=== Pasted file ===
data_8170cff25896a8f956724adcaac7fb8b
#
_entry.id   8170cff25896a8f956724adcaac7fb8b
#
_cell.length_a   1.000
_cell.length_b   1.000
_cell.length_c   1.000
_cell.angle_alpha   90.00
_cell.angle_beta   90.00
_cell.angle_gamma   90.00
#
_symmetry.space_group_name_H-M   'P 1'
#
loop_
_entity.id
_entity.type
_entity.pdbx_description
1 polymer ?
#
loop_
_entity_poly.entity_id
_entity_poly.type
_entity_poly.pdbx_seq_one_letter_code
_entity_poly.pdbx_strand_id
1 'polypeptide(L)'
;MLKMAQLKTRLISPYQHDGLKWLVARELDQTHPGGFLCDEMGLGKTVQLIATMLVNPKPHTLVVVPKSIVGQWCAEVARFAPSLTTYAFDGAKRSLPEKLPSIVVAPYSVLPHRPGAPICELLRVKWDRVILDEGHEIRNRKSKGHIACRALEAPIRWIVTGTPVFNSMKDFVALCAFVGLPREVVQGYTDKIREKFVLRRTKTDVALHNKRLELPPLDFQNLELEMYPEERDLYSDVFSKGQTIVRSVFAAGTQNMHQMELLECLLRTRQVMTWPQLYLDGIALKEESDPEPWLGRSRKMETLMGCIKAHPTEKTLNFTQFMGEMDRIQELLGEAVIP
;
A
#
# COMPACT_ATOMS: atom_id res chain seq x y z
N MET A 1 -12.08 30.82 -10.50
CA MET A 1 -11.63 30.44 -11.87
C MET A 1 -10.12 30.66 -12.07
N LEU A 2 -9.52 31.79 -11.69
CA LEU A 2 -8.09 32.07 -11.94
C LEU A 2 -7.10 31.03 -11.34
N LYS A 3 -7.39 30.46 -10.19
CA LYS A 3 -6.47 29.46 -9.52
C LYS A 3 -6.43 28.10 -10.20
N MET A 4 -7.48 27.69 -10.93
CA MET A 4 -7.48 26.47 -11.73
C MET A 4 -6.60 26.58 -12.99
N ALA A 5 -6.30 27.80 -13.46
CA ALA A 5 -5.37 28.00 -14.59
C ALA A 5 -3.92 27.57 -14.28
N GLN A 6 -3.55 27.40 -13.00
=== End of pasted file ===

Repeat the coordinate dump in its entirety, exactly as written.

data_8170cff25896a8f956724adcaac7fb8b
#
_entry.id   8170cff25896a8f956724adcaac7fb8b
#
_cell.length_a   1.000
_cell.length_b   1.000
_cell.length_c   1.000
_cell.angle_alpha   90.00
_cell.angle_beta   90.00
_cell.angle_gamma   90.00
#
_symmetry.space_group_name_H-M   'P 1'
#
loop_
_entity.id
_entity.type
_entity.pdbx_description
1 polymer ?
#
loop_
_entity_poly.entity_id
_entity_poly.type
_entity_poly.pdbx_seq_one_letter_code
_entity_poly.pdbx_strand_id
1 'polypeptide(L)'
;MLKMAQLKTRLISPYQHDGLKWLVARELDQTHPGGFLCDEMGLGKTVQLIATMLVNPKPHTLVVVPKSIVGQWCAEVARFAPSLTTYAFDGAKRSLPEKLPSIVVAPYSVLPHRPGAPICELLRVKWDRVILDEGHEIRNRKSKGHIACRALEAPIRWIVTGTPVFNSMKDFVALCAFVGLPREVVQGYTDKIREKFVLRRTKTDVALHNKRLELPPLDFQNLELEMYPEERDLYSDVFSKGQTIVRSVFAAGTQNMHQMELLECLLRTRQVMTWPQLYLDGIALKEESDPEPWLGRSRKMETLMGCIKAHPTEKTLNFTQFMGEMDRIQELLGEAVIP
;
A
#
# COMPACT_ATOMS: atom_id res chain seq x y z
N MET A 1 -12.08 30.82 -10.50
CA MET A 1 -11.63 30.44 -11.87
C MET A 1 -10.12 30.66 -12.07
N LEU A 2 -9.52 31.79 -11.69
CA LEU A 2 -8.09 32.07 -11.94
C LEU A 2 -7.10 31.03 -11.34
N LYS A 3 -7.39 30.46 -10.19
CA LYS A 3 -6.47 29.46 -9.52
C LYS A 3 -6.43 28.10 -10.20
N MET A 4 -7.48 27.69 -10.93
CA MET A 4 -7.48 26.47 -11.73
C MET A 4 -6.60 26.58 -12.99
N ALA A 5 -6.30 27.80 -13.46
CA ALA A 5 -5.37 28.00 -14.59
C ALA A 5 -3.92 27.57 -14.28
N GLN A 6 -3.55 27.40 -13.00